DRC: Thousands of displaced out of reach
GOMA, 24 September 2012 (IRIN) - Weather conditions and continued insecurity are hampering aid agencies’ efforts to reach hundreds of thousands of people displaced by armed conflict in eastern Democratic Republic of Congo.
The onset of the rainy season has made many roads impassable, cutting off large populations from assistance. UN World Food Programme (WFP) officer Laura Parker told IRIN that a convoy of trucks that WFP sent to Walikale territory in North Kivu province in early September took 11 days to cover 250km.
WFP has faced a series of setbacks in its attempts to help the internally displaced people (IDPs) in Walikale.
“We got the alert in February that there were 86,000 newly displaced in the territory needing assistance,” said Parker. “We had already started to mobilize our trucks at that time, but due to security and weather conditions we were not able to get trucks out there till July, and the recent rains are a severe hindrance.”
The agency is now considering other transportation options for Walikale. Parker said air transport might be a possibility, though it would be expensive. The convoy of trucks will be driven to Kisangani, about 600km further west, and might be used to supply Walikale from there.
Many without help
UN agencies are also concerned about 129,000 newly identified displaced people who have fled massacres in Masisi territory in the past few months. WFP is planning operations to assist this group in the very near future, said Parker. Most are at ‘spontaneous sites’ in Masisi, rather than at officially recognized camps. Some of these sites can be reached by lorry from the provincial capital, Goma.
Displaced people visited by IRIN in Rubaya, about 50km from Goma, on September 15 said they have had had no outside help since arriving there on July 23. Many in the crowd looked undernourished and in poor health. “We live like birds,” said Charles Matito, a spokesman for the IDPs. “It’s people here in Rubaya who give us something, a few potatoes now and then.”
A camp of stick-and-grass huts was being erected in a field next to the main settlement. Some of the shelters were covered with plastic sheets, which Matito said the IDPs had brought from another camp at Katoyi. Many of the Rubaya IDPs had been at the Katoyi camp until it was attacked and emptied by the Raiya Mutomboki militia in July.
Some of the displaced were sleeping in classrooms or a church at night but lacked shelter from the rain during the day. Devote Nyiranziza, who is at least six months pregnant, said she was worried about giving birth in these conditions.
About 7km further west from Rubaya is another spontaneous site at Kibabi. A spokesman for the IDPs there, Innocent Bahati, said on September 15 they had nothing to eat and no shelter. Aid agencies had visited, distributed vouchers for relief supplies and built eight latrines, but there has been no other assistance, he said.
IRIN has since learned that the NGO CARE has done a food distribution for 3,900 households at Rubaya, Kibabi and another settlement Kinigi.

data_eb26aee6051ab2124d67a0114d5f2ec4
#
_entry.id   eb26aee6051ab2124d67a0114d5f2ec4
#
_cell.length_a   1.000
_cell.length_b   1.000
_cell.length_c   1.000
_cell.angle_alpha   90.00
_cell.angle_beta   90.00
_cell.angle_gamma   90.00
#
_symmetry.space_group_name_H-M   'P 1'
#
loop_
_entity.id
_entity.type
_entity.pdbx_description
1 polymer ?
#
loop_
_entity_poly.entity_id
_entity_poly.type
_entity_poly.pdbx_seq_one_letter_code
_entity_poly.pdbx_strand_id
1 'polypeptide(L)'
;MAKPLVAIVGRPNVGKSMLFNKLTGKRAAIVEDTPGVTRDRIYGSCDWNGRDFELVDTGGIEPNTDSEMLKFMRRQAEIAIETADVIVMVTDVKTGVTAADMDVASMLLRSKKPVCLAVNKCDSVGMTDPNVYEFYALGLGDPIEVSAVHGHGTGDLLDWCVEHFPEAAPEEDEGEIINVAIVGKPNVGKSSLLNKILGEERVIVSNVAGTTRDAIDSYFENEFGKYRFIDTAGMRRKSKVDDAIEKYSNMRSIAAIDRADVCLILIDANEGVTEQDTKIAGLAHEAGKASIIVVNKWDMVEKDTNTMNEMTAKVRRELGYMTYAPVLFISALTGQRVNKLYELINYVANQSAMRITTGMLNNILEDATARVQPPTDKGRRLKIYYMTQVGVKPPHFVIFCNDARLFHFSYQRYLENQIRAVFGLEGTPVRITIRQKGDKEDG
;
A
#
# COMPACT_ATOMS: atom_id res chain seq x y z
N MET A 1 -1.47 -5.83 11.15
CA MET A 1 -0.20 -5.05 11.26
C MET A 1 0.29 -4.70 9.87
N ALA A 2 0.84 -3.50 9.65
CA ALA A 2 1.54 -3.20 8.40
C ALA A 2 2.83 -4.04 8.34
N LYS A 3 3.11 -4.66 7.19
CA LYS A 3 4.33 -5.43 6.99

Reaching spontaneous sites
According to its latest figures, WFP is giving food aid to 265,000 IDPs in North Kivu, out of a total displaced population of about 680,000. The food has been concentrated on the 31 camps in the province that are officially recognized by the government and the UN Refugee Agency (UNHCR).
Most of these are in Rutshuru and Masisi, densely populated areas with a history of frequent displacements. Only two are in Walikale.
Agencies find it much easier to assist people at official camps, but many of the recently displaced have gathered at spontaneous sites.
“There are many reasons for this,” said Parker. “It might be proximity to their village of origin, or ethnic composition at the site or at organized camps. It’s a big challenge to assist those people because they don’t go through official registration processes, so it’s very difficult to get accurate numbers on them.”
UNHCR’s Christophe Beau, head of the North Kivu Protection Cluster, a humanitarian network, suggested many IDPs head for areas they know because they lack information about security conditions in official camps, several of which have been attacked in recent months.
“It’s important that IDPs know, as soon as possible, where they can go to find security, and that the authorities know where the security conditions can be offered,” he said.
WFP is now working on ways to reach the spontaneous sites. Road conditions rather than security are the biggest issue, a staff member indicated. The agency’s own workers have not been targeted by armed groups in recent months, except when a team was detained for a few hours by the Alliance des Patriotes pour un Congo Libre et Souverain (APCLS), an armed group that controls part of western Masisi.
Theme (s): Conflict, Governance, Security,
Copyright © IRIN 2012
This material comes to you via IRIN, the humanitarian news and analysis service of the UN Office for the Coordination of Humanitarian Affairs. The opinions expressed do not necessarily reflect those of the United Nations or its Member States.
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